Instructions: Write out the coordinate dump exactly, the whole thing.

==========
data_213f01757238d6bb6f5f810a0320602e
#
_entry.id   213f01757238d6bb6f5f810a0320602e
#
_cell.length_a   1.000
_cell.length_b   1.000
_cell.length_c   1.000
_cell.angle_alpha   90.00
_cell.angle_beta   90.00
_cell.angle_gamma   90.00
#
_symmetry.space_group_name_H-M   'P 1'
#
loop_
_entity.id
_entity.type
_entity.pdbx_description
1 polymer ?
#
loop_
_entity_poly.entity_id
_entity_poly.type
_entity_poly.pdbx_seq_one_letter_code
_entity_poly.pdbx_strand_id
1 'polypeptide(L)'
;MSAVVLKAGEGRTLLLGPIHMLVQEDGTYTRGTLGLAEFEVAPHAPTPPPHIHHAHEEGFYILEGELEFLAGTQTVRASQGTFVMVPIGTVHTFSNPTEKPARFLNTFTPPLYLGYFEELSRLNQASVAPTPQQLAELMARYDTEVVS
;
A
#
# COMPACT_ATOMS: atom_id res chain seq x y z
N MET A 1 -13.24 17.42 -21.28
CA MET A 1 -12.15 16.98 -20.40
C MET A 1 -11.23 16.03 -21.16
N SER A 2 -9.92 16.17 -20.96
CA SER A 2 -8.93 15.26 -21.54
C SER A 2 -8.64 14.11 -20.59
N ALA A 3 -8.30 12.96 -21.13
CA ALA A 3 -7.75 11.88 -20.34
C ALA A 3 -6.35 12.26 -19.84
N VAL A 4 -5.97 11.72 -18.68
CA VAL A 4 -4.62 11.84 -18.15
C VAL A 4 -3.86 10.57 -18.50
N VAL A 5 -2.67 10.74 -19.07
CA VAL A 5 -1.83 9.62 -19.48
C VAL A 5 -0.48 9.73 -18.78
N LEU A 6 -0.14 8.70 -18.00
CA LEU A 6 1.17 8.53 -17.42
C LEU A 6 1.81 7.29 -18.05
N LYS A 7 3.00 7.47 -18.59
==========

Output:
data_213f01757238d6bb6f5f810a0320602e
#
_entry.id   213f01757238d6bb6f5f810a0320602e
#
_cell.length_a   1.000
_cell.length_b   1.000
_cell.length_c   1.000
_cell.angle_alpha   90.00
_cell.angle_beta   90.00
_cell.angle_gamma   90.00
#
_symmetry.space_group_name_H-M   'P 1'
#
loop_
_entity.id
_entity.type
_entity.pdbx_description
1 polymer ?
#
loop_
_entity_poly.entity_id
_entity_poly.type
_entity_poly.pdbx_seq_one_letter_code
_entity_poly.pdbx_strand_id
1 'polypeptide(L)'
;MSAVVLKAGEGRTLLLGPIHMLVQEDGTYTRGTLGLAEFEVAPHAPTPPPHIHHAHEEGFYILEGELEFLAGTQTVRASQGTFVMVPIGTVHTFSNPTEKPARFLNTFTPPLYLGYFEELSRLNQASVAPTPQQLAELMARYDTEVVS
;
A
#
# COMPACT_ATOMS: atom_id res chain seq x y z
N MET A 1 -13.24 17.42 -21.28
CA MET A 1 -12.15 16.98 -20.40
C MET A 1 -11.23 16.03 -21.16
N SER A 2 -9.92 16.17 -20.96
CA SER A 2 -8.93 15.26 -21.54
C SER A 2 -8.64 14.11 -20.59
N ALA A 3 -8.30 12.96 -21.13
CA ALA A 3 -7.75 11.88 -20.34
C ALA A 3 -6.35 12.26 -19.84
N VAL A 4 -5.97 11.72 -18.68
CA VAL A 4 -4.62 11.84 -18.15
C VAL A 4 -3.86 10.57 -18.50
N VAL A 5 -2.67 10.74 -19.07
CA VAL A 5 -1.83 9.62 -19.48
C VAL A 5 -0.48 9.73 -18.78
N LEU A 6 -0.14 8.70 -18.00
CA LEU A 6 1.17 8.53 -17.42
C LEU A 6 1.81 7.29 -18.05
N LYS A 7 3.00 7.47 -18.59